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Interview Series

Josh Hoffman CEO of Game Plan

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Special thanks to Josh Hoffman for coming onto our 0-100 Series show. Josh Hoffman is the CEO of an up and coming startup in Philly call Game Plan. Game Plan aims to solve the issue of booking at a restaurant for a large group. Game Plan lets you and your entire group plan out an entire evening or event together and making sure you don't forget that one poor vegan friend (everyone forgets that one vegan friend...).  The App is currently only available in Philadelphia and will be expanding soon. You can download the App for iOS here.Below is a text transcript of the video interview in case you're at work watching this and can't afford your boss finding out.

What made you took the leap into entrepreneurship?

Josh Hoffman: I always say it was the start of sophomore year of college when I think you just kind of become your own person. I kind of identified the quickest way to be successful was being an entrepreneur and starting your own company and not doing the whole step-up-to-that-point. I would say the other thing is also just...learning to completely trust yourself as opposed to trusting others. Whether personal stories or not personal stories. You learn about people losing their jobs or whatever the reason is. Or just not liking your boss or whatever.  And there's one way around that and that's being your own boss.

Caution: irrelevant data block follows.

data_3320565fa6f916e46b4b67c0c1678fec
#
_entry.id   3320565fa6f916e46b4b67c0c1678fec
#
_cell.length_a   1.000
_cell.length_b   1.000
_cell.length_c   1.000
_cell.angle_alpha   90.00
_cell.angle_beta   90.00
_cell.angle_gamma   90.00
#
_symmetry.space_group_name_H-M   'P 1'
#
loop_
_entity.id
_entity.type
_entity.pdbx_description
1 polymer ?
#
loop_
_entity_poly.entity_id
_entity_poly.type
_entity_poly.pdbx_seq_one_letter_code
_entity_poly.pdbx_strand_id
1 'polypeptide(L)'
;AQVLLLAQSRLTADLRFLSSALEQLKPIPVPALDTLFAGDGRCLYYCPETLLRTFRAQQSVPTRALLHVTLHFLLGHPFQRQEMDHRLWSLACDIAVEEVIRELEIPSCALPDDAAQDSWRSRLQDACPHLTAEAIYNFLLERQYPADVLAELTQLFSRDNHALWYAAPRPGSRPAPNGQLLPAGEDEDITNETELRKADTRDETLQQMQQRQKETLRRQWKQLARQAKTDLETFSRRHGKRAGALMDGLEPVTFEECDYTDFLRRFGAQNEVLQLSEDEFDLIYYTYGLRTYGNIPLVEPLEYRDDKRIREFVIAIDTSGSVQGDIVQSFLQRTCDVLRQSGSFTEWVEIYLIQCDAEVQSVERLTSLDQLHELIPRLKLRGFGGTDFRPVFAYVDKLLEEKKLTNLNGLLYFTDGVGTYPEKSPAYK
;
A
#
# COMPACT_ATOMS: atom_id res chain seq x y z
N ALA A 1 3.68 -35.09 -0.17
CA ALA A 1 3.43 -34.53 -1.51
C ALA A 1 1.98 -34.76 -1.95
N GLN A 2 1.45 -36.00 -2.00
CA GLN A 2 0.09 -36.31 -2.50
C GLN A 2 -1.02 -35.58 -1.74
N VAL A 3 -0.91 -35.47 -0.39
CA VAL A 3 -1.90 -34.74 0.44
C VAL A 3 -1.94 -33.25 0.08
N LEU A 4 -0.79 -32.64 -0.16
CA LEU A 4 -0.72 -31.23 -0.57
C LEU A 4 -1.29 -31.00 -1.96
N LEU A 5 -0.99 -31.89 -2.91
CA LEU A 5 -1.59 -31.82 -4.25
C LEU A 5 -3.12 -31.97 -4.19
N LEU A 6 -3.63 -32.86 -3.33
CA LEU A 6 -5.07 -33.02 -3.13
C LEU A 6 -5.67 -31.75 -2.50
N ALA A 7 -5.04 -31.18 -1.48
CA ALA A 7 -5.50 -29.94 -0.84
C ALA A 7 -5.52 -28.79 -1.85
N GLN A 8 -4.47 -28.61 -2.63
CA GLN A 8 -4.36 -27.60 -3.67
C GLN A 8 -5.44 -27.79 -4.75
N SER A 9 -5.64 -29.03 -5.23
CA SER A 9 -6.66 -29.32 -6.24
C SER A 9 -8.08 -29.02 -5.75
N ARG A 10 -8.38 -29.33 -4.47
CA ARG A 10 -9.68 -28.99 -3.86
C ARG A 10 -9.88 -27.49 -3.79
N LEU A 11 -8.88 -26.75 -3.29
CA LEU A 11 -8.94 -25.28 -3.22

What were the biggest initial hurdles when building your business and how did you overcome them?

Josh Hoffman: The first thing I thought of is definitely finding a co-founder or finding a team that is internally motivated. I would say it's finding the right team. In hindsight I wish I had started coding and I spent so many years looking for a coder and if I actually spent time learning how to code that would've moved the product forward. I'd say that was the biggest difficulty. It's getting people to join on your dream.

What do you look for in a business partner?

Josh Hoffman: The number one thing I definitely look for in a co-founder is just diversity in thought so they don't think like me. Which causes argument...usually.

What is the biggest mistake you've made as an entrepreneur?

Josh Hoffman: The biggest mistake I think we've gone through is not pushing the product out fast enough, at any capacity, or at any rate. The second we pushed the product out and we did this launch thing...it took us 2 weeks to realize we didn't have enough tangible value in the product.

What do you do to recharge when you're feeling drained?

Josh Hoffman: When I'm drained? (Josh laughs hysterically) Well it's not illegal anymore in most states.  (Continues laughing) Music. Honestly just closing your eyes and appreciating where you are. Inside you can be hurting a lot and I understand that's like...that's very hard. My grandparents were in the holocaust and they were at my age living under floorboards. And they didn't have a Bar Mitzvah because they were literally hiding from Nazis. Putting perspectives in your situation and realizing although it can be very bad...and it probably is. There are a lot of situations that are worse.

What advice would you give fellow entrepreneurs just starting out?